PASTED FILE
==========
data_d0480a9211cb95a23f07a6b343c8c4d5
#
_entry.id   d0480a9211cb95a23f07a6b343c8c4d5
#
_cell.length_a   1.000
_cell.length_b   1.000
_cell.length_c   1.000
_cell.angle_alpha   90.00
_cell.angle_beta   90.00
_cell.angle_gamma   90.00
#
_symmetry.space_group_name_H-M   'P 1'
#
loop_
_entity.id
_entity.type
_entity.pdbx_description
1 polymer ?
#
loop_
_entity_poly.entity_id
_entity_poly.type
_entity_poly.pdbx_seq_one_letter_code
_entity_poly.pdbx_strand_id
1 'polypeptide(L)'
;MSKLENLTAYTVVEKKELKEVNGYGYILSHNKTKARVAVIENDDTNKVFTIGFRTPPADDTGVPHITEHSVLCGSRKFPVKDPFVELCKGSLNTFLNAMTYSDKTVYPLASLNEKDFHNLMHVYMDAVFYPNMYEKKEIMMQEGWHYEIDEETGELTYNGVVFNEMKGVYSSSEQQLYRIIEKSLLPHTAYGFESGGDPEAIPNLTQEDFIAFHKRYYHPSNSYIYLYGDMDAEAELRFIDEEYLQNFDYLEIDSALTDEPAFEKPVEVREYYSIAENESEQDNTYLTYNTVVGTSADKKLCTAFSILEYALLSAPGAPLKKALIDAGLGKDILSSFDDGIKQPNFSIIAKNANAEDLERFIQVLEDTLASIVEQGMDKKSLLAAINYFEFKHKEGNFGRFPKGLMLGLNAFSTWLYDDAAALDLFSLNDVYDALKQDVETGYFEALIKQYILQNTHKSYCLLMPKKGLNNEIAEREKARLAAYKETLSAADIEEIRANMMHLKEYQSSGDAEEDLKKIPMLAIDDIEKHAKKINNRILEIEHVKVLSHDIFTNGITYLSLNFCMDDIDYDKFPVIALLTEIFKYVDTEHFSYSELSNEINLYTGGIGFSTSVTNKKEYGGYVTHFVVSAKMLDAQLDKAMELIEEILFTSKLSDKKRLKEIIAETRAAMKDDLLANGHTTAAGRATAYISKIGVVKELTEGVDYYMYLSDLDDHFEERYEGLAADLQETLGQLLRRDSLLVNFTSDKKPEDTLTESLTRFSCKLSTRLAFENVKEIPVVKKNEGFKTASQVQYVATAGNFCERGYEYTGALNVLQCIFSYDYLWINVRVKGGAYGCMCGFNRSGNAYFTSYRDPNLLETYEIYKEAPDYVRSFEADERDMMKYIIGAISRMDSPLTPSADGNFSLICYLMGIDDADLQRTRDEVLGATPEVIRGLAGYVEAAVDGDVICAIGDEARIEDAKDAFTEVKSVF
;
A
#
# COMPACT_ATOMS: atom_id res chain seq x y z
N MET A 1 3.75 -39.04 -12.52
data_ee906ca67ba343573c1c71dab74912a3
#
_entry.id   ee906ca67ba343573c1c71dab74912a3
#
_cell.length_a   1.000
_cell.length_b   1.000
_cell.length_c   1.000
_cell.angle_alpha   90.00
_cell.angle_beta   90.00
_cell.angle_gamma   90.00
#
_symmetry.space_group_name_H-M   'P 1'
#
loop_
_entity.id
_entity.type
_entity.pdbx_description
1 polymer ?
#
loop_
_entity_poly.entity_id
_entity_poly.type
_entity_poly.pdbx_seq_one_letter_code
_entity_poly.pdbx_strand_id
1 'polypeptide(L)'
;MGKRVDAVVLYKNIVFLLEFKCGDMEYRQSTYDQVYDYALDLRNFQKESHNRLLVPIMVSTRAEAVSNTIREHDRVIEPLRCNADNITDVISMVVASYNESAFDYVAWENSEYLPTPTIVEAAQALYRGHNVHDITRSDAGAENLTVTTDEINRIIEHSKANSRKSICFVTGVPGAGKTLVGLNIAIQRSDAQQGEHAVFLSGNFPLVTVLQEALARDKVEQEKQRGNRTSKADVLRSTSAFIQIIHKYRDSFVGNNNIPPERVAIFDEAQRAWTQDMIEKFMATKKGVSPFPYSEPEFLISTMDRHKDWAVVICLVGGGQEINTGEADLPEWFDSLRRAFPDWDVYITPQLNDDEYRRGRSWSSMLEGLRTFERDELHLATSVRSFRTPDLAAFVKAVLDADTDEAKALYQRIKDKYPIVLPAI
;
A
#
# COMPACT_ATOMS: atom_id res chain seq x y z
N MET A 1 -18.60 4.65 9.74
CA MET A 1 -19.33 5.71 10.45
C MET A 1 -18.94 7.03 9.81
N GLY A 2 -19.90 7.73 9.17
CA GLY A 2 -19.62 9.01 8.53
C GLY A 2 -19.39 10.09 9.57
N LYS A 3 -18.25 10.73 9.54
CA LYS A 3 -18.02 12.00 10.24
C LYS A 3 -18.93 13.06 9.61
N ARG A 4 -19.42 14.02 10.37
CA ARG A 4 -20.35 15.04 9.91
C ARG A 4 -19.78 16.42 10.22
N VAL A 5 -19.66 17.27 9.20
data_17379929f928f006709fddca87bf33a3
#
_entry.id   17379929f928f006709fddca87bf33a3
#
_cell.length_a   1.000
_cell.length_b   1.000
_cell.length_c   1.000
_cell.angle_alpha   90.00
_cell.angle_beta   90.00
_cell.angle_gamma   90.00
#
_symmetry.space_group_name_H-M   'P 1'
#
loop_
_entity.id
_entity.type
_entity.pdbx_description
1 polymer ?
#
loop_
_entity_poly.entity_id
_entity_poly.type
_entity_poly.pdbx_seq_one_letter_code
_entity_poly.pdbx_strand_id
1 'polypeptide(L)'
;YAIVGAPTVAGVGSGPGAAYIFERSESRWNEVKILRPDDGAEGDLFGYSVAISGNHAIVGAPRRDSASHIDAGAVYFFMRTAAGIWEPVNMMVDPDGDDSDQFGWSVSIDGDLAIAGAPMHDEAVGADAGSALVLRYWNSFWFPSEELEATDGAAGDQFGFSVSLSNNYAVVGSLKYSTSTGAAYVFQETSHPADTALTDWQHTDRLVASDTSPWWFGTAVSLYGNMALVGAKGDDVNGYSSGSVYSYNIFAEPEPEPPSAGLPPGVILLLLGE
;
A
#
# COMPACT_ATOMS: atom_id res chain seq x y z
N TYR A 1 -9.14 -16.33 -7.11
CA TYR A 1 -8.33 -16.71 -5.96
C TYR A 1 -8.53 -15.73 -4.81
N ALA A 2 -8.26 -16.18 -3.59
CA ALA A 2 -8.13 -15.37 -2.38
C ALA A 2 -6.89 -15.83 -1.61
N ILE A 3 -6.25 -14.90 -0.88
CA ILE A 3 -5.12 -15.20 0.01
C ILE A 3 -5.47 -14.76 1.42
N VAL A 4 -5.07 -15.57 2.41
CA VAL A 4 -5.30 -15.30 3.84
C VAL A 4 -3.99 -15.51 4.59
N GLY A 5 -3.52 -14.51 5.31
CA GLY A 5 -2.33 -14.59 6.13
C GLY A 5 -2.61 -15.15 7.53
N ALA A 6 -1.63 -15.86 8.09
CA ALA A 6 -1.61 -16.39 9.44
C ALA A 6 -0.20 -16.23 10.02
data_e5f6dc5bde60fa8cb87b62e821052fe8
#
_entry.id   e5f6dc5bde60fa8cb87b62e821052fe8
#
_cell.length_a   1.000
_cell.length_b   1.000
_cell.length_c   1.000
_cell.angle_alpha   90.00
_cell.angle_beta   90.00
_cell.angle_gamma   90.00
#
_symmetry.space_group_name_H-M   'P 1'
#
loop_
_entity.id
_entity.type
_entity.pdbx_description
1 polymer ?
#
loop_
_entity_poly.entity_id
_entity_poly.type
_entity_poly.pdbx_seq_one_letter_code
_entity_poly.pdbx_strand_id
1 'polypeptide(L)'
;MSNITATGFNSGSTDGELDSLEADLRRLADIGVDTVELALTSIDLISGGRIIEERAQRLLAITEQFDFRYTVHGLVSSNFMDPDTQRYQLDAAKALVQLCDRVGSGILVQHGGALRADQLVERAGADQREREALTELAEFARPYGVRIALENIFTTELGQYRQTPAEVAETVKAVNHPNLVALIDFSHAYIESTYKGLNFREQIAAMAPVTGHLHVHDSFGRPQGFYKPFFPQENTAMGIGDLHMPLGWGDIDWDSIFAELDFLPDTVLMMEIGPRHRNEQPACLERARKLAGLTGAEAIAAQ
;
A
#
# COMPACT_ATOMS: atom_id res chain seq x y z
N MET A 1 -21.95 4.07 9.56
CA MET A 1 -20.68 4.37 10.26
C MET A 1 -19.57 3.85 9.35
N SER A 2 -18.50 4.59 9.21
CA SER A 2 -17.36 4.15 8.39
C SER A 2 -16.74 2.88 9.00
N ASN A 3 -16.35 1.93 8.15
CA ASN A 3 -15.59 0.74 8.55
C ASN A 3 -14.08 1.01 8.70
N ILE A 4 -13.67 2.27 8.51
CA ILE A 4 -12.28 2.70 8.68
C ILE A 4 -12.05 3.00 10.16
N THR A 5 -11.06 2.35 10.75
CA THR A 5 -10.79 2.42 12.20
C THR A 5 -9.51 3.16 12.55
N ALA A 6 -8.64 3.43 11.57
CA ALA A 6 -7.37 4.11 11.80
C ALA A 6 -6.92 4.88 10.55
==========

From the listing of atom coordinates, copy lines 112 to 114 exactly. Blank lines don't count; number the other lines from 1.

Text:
CA ILE A 3 -5.12 -15.20 0.01
C ILE A 3 -5.47 -14.76 1.42
N VAL A 4 -5.07 -15.57 2.41